Lack of funding could put half a million in Chad at risk, warn UN aid officials
|Publisher||UN News Service|
|Publication Date||14 April 2008|
|Cite as||UN News Service, Lack of funding could put half a million in Chad at risk, warn UN aid officials, 14 April 2008, available at: http://www.refworld.org/docid/4805b6cb1b.html [accessed 6 October 2015]|
United Nations humanitarian officials have repeated their appeal for funds to support nearly half a million refugees and internally displaced persons (IDPs) in Chad, noting that less than 20 per cent of the $290 million requested last December has been provided.
Only $51 million has been received so far for the 2008 Humanitarian Appeal for Chad, which covers 70 projects proposed by eight UN agencies and 14 non-governmental organizations (NGOs).
UN Under-Secretary-General for Humanitarian Affairs and Emergency Relief Coordinator John Holmes said he was still hopeful that donors will respond generously to the appeal.
"But if funding trends do not significantly improve in the coming months, this could have devastating consequences for nearly half a million people who heavily rely on humanitarian assistance for their survival," he warned.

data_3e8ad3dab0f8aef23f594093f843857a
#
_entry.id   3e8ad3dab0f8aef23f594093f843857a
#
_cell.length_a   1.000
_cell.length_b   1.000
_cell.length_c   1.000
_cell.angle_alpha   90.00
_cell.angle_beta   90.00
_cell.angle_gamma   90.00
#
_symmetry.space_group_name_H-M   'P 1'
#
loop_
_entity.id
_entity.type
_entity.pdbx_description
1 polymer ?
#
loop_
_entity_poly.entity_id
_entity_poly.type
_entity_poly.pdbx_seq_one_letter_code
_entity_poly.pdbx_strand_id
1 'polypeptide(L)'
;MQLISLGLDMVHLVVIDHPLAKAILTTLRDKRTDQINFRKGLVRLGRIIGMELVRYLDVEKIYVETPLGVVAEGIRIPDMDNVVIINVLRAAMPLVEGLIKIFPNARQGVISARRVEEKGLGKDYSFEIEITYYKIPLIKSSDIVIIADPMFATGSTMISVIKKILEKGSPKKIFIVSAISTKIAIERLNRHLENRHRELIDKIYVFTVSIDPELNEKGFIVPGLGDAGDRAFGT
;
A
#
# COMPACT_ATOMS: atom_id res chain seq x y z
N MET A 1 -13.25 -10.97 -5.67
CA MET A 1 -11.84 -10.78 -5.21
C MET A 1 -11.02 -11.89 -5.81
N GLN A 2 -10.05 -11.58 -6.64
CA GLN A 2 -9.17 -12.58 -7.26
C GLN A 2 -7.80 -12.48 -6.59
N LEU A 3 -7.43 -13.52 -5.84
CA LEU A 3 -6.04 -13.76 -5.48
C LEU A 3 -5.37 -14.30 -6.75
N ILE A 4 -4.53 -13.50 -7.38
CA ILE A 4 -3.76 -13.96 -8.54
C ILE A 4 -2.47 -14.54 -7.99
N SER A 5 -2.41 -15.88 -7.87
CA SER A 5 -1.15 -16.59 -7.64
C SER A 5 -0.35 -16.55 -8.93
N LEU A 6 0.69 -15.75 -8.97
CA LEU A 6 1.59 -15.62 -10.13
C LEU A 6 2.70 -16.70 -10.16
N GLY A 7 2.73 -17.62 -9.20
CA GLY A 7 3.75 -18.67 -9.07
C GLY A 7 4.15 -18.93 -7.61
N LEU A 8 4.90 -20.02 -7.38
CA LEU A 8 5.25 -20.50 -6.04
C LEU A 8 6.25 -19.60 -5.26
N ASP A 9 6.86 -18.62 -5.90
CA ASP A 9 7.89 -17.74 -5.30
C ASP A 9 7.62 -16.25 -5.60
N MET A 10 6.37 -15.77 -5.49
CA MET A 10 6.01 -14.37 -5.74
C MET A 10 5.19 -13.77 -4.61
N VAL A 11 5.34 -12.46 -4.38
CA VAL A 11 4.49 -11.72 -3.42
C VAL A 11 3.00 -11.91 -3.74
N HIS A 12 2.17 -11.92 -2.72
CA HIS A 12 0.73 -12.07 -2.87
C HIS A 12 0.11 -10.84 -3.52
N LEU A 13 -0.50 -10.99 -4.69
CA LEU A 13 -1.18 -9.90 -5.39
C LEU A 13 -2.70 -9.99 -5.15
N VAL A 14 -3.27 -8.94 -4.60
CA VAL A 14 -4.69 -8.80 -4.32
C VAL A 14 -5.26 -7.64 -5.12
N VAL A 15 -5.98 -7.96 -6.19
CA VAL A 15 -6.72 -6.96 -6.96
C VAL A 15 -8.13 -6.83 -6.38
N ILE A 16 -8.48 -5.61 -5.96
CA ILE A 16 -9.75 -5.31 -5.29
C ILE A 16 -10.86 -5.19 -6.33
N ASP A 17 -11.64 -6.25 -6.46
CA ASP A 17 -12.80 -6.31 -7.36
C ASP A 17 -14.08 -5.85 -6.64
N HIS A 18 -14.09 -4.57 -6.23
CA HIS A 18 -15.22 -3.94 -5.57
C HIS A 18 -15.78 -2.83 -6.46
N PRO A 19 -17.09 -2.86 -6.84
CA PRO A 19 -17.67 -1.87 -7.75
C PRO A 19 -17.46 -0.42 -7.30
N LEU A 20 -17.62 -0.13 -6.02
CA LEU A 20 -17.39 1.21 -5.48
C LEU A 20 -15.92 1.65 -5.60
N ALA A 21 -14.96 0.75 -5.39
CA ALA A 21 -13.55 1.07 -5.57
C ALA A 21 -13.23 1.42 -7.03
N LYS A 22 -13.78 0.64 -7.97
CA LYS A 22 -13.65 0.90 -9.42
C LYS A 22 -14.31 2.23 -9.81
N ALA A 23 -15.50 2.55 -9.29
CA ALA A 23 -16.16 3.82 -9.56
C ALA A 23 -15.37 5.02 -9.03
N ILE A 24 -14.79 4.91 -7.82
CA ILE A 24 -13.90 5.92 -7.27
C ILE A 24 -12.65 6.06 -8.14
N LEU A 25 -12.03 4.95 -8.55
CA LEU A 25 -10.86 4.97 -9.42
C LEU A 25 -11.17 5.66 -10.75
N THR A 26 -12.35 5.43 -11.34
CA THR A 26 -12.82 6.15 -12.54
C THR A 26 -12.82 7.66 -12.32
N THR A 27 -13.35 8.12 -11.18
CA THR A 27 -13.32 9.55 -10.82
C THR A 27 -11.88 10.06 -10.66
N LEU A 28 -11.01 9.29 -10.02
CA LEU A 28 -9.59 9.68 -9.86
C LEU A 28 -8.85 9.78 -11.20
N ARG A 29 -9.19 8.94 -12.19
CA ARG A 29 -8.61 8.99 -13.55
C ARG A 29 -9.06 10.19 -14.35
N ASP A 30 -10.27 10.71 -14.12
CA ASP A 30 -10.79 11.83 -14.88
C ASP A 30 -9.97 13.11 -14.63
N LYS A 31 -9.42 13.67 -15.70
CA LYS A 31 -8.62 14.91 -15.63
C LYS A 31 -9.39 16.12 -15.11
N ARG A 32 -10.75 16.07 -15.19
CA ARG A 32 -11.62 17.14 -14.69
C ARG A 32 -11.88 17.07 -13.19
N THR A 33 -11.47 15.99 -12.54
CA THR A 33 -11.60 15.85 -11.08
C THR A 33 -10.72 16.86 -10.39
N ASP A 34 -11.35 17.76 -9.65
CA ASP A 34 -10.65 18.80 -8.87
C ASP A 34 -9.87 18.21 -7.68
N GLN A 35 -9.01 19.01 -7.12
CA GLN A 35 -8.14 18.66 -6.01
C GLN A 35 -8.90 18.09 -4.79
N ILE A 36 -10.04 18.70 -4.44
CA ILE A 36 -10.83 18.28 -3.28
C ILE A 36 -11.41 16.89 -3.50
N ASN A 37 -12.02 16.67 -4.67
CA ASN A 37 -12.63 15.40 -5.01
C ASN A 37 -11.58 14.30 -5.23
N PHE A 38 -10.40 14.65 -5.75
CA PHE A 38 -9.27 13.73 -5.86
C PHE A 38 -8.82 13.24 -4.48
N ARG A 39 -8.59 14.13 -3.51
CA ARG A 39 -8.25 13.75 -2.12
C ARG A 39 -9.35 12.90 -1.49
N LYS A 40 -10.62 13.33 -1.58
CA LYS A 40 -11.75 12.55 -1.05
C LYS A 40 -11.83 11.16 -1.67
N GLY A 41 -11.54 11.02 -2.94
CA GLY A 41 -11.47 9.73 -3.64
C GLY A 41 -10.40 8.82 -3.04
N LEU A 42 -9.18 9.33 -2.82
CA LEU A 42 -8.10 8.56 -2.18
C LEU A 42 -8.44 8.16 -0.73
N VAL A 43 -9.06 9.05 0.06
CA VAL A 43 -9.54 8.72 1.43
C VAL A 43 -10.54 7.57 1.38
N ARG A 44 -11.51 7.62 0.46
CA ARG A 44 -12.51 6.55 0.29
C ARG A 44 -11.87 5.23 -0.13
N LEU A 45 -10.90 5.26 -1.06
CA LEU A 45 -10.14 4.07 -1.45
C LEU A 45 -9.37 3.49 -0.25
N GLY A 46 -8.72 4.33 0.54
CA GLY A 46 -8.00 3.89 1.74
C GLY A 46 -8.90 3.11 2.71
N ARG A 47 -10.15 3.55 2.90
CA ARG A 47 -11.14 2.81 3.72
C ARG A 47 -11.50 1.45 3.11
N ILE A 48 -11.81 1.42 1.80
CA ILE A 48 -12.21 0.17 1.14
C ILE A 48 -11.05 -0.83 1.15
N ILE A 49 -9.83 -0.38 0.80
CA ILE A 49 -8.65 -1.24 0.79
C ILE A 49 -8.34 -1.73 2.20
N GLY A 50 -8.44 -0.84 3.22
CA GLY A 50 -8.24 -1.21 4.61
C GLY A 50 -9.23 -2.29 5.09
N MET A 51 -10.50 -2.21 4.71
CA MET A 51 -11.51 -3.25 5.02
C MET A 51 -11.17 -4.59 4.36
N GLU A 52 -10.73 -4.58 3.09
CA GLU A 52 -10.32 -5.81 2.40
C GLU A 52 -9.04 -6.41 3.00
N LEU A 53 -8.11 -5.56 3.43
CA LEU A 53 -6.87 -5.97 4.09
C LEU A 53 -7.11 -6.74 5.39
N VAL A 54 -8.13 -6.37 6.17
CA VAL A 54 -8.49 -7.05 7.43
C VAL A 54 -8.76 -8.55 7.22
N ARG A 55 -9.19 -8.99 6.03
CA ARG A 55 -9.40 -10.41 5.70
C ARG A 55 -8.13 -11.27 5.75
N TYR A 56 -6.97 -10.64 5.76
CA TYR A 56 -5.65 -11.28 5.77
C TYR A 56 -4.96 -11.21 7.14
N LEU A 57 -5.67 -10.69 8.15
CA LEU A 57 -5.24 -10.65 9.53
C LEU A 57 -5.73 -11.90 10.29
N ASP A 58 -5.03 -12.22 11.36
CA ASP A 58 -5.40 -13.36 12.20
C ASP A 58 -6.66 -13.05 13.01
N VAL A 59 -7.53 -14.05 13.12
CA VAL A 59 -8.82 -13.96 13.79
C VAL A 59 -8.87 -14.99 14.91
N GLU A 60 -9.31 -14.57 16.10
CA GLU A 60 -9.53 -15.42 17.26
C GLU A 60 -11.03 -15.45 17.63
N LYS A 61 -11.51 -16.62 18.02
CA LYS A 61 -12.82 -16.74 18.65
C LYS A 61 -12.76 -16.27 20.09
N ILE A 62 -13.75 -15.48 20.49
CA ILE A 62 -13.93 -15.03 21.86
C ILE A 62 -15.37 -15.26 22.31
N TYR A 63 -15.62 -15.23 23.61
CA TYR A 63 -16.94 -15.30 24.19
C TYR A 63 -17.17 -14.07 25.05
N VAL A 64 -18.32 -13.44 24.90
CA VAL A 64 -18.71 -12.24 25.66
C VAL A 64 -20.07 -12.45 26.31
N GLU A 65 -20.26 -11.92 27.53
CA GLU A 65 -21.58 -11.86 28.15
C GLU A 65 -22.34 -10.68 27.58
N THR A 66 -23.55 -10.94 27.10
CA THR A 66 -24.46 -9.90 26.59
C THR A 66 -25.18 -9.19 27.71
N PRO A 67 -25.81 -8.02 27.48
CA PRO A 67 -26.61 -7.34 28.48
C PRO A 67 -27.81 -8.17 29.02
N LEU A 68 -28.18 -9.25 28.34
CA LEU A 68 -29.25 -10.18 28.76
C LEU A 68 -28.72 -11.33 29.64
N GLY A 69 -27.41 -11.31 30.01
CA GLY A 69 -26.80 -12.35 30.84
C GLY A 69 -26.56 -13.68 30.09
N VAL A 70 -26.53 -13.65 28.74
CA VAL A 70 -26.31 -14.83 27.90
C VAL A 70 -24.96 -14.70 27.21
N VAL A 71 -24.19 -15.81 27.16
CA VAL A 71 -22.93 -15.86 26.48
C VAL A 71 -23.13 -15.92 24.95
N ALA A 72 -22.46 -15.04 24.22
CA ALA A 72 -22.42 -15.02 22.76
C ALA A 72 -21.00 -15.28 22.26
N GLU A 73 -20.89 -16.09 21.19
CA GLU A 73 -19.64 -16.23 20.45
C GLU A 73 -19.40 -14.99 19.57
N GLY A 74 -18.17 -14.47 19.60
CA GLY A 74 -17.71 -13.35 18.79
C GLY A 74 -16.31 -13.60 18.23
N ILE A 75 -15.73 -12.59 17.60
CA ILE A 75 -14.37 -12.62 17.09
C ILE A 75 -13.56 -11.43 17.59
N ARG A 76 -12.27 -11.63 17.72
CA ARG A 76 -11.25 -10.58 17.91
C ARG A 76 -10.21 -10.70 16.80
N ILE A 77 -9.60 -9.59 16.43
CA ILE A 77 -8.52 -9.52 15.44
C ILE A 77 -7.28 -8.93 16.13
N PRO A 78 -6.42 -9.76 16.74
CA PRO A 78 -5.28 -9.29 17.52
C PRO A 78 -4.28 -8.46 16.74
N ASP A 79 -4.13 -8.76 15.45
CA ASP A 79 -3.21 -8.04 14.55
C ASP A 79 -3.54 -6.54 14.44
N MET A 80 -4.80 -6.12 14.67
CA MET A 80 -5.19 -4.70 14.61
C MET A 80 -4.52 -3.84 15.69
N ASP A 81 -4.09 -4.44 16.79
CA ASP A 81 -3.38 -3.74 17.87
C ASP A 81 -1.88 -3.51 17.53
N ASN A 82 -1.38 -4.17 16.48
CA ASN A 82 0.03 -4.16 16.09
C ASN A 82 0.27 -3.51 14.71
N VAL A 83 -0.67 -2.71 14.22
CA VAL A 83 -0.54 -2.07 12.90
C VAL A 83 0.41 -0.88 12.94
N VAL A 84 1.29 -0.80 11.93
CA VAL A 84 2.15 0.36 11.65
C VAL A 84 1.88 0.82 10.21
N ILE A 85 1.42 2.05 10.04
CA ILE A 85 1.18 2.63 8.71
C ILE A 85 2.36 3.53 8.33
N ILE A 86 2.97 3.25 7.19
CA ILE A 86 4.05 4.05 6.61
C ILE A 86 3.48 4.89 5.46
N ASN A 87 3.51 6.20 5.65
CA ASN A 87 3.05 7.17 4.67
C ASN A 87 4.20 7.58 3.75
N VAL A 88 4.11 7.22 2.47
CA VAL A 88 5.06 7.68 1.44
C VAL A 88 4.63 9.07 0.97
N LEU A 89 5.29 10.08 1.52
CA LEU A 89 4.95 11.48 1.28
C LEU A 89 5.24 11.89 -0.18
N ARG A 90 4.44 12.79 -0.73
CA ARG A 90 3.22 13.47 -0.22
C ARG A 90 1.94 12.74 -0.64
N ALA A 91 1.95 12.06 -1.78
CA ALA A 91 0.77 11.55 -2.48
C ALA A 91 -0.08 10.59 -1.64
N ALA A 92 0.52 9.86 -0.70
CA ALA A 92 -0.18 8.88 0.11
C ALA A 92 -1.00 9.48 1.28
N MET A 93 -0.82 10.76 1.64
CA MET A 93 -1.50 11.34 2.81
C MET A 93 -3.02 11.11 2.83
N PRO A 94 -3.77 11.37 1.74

In addition to the more than 180,000 IDPs who have fled internal conflict in the east of the country, Chad also hosts over a quarter of a million refugees from the Sudan, and more than 57,000 refugees from the Central African Republic (CAR).
Solofo Ramaroson, head of the UN Children's Fund (UNICEF) field office in Chad's eastern town of Abéché, also cautioned that "should our life-saving operations ever be interrupted, whether due to lack of funding or to insecurity, the current crisis would seriously deteriorate within a short period of time."
Humanitarian actors in Chad are set to meet in May to revise the humanitarian needs and the requirements for the response.
The acting UN Humanitarian Coordinator in Chad, Eliane Duthoit, noted that the 2007 Humanitarian Appeal for the country was the "best-funded worldwide," having received 99 per cent of the $274 million requested.
The contributors to this year's appeal include Canada, Finland, Ireland, Japan, Netherlands, Norway, Switzerland and the United States.